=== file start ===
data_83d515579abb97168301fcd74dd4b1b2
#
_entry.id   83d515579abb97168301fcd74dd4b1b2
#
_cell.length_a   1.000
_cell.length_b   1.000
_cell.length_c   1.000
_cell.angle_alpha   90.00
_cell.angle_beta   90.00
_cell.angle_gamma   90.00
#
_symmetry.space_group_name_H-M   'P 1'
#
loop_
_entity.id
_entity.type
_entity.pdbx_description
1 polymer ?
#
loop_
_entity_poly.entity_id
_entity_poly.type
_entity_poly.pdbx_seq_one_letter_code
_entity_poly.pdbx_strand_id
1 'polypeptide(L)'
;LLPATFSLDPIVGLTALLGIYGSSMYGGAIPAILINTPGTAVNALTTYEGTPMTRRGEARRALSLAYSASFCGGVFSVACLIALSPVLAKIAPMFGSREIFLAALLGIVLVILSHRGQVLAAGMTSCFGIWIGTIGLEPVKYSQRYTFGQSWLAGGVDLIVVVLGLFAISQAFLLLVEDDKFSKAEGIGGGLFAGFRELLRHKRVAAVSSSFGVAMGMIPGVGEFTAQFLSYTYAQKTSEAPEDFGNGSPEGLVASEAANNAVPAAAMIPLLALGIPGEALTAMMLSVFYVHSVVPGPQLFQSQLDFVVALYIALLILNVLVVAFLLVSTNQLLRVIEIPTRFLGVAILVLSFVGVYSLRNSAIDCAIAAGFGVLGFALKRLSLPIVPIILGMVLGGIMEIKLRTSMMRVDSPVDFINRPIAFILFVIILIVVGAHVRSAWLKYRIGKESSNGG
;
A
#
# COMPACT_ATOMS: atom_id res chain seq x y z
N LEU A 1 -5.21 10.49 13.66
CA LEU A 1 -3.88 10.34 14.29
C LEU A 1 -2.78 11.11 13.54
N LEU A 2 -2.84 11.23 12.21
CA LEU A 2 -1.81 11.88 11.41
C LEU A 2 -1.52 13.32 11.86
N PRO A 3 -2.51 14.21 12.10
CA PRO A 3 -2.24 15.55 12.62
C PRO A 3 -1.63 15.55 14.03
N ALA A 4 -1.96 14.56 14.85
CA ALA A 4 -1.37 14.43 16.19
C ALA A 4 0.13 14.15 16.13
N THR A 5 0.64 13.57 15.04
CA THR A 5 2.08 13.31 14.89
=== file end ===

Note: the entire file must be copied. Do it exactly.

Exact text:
data_83d515579abb97168301fcd74dd4b1b2
#
_entry.id   83d515579abb97168301fcd74dd4b1b2
#
_cell.length_a   1.000
_cell.length_b   1.000
_cell.length_c   1.000
_cell.angle_alpha   90.00
_cell.angle_beta   90.00
_cell.angle_gamma   90.00
#
_symmetry.space_group_name_H-M   'P 1'
#
loop_
_entity.id
_entity.type
_entity.pdbx_description
1 polymer ?
#
loop_
_entity_poly.entity_id
_entity_poly.type
_entity_poly.pdbx_seq_one_letter_code
_entity_poly.pdbx_strand_id
1 'polypeptide(L)'
;LLPATFSLDPIVGLTALLGIYGSSMYGGAIPAILINTPGTAVNALTTYEGTPMTRRGEARRALSLAYSASFCGGVFSVACLIALSPVLAKIAPMFGSREIFLAALLGIVLVILSHRGQVLAAGMTSCFGIWIGTIGLEPVKYSQRYTFGQSWLAGGVDLIVVVLGLFAISQAFLLLVEDDKFSKAEGIGGGLFAGFRELLRHKRVAAVSSSFGVAMGMIPGVGEFTAQFLSYTYAQKTSEAPEDFGNGSPEGLVASEAANNAVPAAAMIPLLALGIPGEALTAMMLSVFYVHSVVPGPQLFQSQLDFVVALYIALLILNVLVVAFLLVSTNQLLRVIEIPTRFLGVAILVLSFVGVYSLRNSAIDCAIAAGFGVLGFALKRLSLPIVPIILGMVLGGIMEIKLRTSMMRVDSPVDFINRPIAFILFVIILIVVGAHVRSAWLKYRIGKESSNGG
;
A
#
# COMPACT_ATOMS: atom_id res chain seq x y z
N LEU A 1 -5.21 10.49 13.66
CA LEU A 1 -3.88 10.34 14.29
C LEU A 1 -2.78 11.11 13.54
N LEU A 2 -2.84 11.23 12.21
CA LEU A 2 -1.81 11.88 11.41
C LEU A 2 -1.52 13.32 11.86
N PRO A 3 -2.51 14.21 12.10
CA PRO A 3 -2.24 15.55 12.62
C PRO A 3 -1.63 15.55 14.03
N ALA A 4 -1.96 14.56 14.85
CA ALA A 4 -1.37 14.43 16.19
C ALA A 4 0.13 14.15 16.13
N THR A 5 0.64 13.57 15.04
CA THR A 5 2.08 13.31 14.89